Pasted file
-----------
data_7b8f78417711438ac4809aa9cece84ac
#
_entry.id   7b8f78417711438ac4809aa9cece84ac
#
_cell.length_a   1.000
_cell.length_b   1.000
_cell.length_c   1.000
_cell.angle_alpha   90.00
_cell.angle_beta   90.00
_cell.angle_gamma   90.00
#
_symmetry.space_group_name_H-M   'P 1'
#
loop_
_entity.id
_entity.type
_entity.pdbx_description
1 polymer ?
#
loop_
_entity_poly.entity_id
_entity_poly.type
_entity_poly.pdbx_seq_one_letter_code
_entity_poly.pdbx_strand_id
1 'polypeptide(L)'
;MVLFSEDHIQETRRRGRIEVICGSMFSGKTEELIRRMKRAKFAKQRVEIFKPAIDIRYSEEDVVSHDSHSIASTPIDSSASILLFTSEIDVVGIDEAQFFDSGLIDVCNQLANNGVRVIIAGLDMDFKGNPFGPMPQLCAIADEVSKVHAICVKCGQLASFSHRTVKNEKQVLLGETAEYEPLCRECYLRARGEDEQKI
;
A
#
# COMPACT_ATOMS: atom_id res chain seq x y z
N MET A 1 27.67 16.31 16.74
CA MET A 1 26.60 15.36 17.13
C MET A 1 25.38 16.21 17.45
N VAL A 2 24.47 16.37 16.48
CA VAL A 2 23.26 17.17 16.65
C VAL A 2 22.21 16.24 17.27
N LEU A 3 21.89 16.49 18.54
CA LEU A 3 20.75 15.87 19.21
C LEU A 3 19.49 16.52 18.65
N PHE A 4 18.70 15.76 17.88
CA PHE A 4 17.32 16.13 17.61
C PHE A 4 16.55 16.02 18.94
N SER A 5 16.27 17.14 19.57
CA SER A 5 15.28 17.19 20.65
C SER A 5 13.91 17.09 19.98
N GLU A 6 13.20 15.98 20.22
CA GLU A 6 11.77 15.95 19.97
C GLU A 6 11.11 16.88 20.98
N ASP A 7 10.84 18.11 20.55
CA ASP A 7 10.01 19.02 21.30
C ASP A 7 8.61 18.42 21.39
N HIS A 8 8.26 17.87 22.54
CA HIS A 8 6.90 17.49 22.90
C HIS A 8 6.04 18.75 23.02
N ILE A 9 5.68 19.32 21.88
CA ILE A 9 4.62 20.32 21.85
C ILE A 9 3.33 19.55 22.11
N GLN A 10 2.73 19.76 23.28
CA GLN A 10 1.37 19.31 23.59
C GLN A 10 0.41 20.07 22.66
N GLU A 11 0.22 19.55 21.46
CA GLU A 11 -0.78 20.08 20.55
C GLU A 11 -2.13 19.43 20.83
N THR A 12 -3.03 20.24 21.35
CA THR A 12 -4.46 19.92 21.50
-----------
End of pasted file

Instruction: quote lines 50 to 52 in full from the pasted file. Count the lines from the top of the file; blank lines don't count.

CA ASP A 7 10.01 19.02 21.30
C ASP A 7 8.61 18.42 21.39
N HIS A 8 8.26 17.87 22.54